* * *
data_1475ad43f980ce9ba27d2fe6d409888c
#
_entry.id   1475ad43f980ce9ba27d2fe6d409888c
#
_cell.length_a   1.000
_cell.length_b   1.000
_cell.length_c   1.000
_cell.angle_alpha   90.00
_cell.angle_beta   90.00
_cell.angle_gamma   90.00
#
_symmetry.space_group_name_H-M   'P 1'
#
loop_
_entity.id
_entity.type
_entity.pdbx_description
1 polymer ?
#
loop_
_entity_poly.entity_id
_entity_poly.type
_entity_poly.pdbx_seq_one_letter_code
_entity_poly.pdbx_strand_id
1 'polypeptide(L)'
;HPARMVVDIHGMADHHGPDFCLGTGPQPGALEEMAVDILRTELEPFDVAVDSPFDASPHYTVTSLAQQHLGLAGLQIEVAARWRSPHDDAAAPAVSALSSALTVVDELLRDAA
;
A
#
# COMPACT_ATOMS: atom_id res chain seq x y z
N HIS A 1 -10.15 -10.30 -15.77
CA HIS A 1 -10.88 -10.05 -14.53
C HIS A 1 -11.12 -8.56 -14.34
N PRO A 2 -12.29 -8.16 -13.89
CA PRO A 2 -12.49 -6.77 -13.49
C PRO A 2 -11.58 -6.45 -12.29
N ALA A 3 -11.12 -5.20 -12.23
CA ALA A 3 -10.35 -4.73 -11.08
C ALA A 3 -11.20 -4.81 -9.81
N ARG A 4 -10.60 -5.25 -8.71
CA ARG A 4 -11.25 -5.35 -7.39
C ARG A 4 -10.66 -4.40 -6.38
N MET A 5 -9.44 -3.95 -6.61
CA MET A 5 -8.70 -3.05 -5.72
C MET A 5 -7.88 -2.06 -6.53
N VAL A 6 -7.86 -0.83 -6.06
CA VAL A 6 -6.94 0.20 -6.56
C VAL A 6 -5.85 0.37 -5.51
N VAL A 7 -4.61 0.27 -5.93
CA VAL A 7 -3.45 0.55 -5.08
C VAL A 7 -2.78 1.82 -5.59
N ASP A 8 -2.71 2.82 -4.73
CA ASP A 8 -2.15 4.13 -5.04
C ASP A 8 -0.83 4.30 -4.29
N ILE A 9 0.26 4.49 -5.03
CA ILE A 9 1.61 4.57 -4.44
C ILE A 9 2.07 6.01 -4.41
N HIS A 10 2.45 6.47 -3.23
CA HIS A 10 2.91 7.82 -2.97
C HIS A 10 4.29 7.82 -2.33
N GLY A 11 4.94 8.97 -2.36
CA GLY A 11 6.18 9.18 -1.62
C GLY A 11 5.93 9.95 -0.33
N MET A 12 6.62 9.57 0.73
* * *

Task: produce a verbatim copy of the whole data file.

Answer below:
data_1475ad43f980ce9ba27d2fe6d409888c
#
_entry.id   1475ad43f980ce9ba27d2fe6d409888c
#
_cell.length_a   1.000
_cell.length_b   1.000
_cell.length_c   1.000
_cell.angle_alpha   90.00
_cell.angle_beta   90.00
_cell.angle_gamma   90.00
#
_symmetry.space_group_name_H-M   'P 1'
#
loop_
_entity.id
_entity.type
_entity.pdbx_description
1 polymer ?
#
loop_
_entity_poly.entity_id
_entity_poly.type
_entity_poly.pdbx_seq_one_letter_code
_entity_poly.pdbx_strand_id
1 'polypeptide(L)'
;HPARMVVDIHGMADHHGPDFCLGTGPQPGALEEMAVDILRTELEPFDVAVDSPFDASPHYTVTSLAQQHLGLAGLQIEVAARWRSPHDDAAAPAVSALSSALTVVDELLRDAA
;
A
#
# COMPACT_ATOMS: atom_id res chain seq x y z
N HIS A 1 -10.15 -10.30 -15.77
CA HIS A 1 -10.88 -10.05 -14.53
C HIS A 1 -11.12 -8.56 -14.34
N PRO A 2 -12.29 -8.16 -13.89
CA PRO A 2 -12.49 -6.77 -13.49
C PRO A 2 -11.58 -6.45 -12.29
N ALA A 3 -11.12 -5.20 -12.23
CA ALA A 3 -10.35 -4.73 -11.08
C ALA A 3 -11.20 -4.81 -9.81
N ARG A 4 -10.60 -5.25 -8.71
CA ARG A 4 -11.25 -5.35 -7.39
C ARG A 4 -10.66 -4.40 -6.38
N MET A 5 -9.44 -3.95 -6.61
CA MET A 5 -8.70 -3.05 -5.72
C MET A 5 -7.88 -2.06 -6.53
N VAL A 6 -7.86 -0.83 -6.06
CA VAL A 6 -6.94 0.20 -6.56
C VAL A 6 -5.85 0.37 -5.51
N VAL A 7 -4.61 0.27 -5.93
CA VAL A 7 -3.45 0.55 -5.08
C VAL A 7 -2.78 1.82 -5.59
N ASP A 8 -2.71 2.82 -4.73
CA ASP A 8 -2.15 4.13 -5.04
C ASP A 8 -0.83 4.30 -4.29
N ILE A 9 0.26 4.49 -5.03
CA ILE A 9 1.61 4.57 -4.44
C ILE A 9 2.07 6.01 -4.41
N HIS A 10 2.45 6.47 -3.23
CA HIS A 10 2.91 7.82 -2.97
C HIS A 10 4.29 7.82 -2.33
N GLY A 11 4.94 8.97 -2.36
CA GLY A 11 6.18 9.18 -1.62
C GLY A 11 5.93 9.95 -0.33
N MET A 12 6.62 9.57 0.73